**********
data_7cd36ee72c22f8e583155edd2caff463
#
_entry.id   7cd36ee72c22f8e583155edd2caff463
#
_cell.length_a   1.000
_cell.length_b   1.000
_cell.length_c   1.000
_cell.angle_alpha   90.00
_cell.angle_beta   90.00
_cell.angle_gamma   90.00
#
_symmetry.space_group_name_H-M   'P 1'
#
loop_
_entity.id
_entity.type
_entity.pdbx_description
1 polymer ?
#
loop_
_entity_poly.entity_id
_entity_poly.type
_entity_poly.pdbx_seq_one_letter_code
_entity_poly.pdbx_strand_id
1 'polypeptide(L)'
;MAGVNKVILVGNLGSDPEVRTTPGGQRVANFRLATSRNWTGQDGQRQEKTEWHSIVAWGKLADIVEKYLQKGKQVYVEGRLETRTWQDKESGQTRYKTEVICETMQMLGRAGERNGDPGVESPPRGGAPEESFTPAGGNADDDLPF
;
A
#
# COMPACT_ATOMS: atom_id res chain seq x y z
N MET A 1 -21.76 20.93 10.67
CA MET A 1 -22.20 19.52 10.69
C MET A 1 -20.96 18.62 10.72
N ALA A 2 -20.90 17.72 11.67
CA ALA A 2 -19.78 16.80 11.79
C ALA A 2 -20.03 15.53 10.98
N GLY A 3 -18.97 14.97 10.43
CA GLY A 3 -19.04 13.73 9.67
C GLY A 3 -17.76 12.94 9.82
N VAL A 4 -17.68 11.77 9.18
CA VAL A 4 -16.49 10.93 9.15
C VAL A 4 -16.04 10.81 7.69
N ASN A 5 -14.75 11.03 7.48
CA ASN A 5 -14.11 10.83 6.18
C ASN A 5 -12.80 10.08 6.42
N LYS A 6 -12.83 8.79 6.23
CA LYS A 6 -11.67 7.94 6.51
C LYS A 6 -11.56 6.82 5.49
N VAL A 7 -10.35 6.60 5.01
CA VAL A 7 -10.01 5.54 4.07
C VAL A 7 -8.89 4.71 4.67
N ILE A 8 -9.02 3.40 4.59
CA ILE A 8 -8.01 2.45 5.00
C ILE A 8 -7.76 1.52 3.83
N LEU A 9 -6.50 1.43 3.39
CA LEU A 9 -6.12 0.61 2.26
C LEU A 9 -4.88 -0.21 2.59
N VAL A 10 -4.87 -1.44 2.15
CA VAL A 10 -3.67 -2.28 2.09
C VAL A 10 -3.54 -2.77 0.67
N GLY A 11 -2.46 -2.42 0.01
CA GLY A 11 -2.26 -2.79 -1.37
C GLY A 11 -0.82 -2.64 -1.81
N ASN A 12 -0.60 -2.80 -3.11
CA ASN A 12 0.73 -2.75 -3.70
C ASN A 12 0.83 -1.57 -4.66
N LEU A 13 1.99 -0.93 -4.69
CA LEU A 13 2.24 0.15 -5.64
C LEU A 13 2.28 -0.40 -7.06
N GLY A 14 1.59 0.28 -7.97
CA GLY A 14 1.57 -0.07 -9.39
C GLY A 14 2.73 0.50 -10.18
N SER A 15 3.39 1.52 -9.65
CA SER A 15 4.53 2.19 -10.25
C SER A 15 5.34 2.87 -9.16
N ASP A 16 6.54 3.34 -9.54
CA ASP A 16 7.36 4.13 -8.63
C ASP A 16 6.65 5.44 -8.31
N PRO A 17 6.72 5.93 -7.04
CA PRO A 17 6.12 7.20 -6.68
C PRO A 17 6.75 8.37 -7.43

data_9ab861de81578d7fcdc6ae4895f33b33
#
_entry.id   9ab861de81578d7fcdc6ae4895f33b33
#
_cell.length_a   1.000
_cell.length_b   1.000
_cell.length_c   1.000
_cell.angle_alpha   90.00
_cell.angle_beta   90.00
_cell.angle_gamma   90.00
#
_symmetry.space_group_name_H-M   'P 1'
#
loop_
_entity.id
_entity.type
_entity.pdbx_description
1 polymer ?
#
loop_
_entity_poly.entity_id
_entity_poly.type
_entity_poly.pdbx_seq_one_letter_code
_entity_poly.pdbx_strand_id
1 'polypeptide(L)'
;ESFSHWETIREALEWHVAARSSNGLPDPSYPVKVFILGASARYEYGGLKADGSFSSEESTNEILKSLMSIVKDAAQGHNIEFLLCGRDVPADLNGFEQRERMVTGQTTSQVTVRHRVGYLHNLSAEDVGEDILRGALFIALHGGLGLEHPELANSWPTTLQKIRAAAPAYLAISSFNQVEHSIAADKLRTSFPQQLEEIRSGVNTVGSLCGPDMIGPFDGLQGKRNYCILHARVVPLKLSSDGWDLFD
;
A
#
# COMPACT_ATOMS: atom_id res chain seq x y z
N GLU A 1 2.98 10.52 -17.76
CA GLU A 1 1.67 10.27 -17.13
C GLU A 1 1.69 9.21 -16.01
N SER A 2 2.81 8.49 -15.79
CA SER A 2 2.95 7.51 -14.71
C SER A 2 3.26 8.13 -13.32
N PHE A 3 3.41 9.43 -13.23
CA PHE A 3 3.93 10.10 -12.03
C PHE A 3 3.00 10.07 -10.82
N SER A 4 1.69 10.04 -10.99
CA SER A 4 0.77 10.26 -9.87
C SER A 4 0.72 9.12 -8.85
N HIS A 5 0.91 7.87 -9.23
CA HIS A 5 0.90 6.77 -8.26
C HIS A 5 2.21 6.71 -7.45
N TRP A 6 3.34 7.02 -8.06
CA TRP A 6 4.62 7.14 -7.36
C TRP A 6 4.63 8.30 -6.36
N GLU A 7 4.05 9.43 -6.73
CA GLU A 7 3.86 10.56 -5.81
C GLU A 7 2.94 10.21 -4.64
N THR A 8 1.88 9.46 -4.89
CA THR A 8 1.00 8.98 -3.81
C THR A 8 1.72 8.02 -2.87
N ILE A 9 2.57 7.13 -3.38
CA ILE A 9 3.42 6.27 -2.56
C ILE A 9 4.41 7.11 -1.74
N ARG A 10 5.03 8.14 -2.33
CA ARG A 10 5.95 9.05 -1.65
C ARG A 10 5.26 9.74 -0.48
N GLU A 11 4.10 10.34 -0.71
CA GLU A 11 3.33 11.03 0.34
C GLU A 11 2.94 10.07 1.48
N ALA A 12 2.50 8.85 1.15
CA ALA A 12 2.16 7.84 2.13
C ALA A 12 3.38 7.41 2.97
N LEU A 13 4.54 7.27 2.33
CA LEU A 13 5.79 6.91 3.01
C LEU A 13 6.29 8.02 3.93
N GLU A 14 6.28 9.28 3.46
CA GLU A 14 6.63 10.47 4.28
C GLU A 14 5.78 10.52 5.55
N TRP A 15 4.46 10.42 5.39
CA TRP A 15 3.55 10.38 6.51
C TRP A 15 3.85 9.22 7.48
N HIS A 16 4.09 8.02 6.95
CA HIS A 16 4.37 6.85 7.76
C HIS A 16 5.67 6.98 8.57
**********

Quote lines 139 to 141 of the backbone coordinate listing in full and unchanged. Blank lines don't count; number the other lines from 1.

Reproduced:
N ARG A 10 5.03 8.14 -2.33
CA ARG A 10 5.95 9.05 -1.65
C ARG A 10 5.26 9.74 -0.48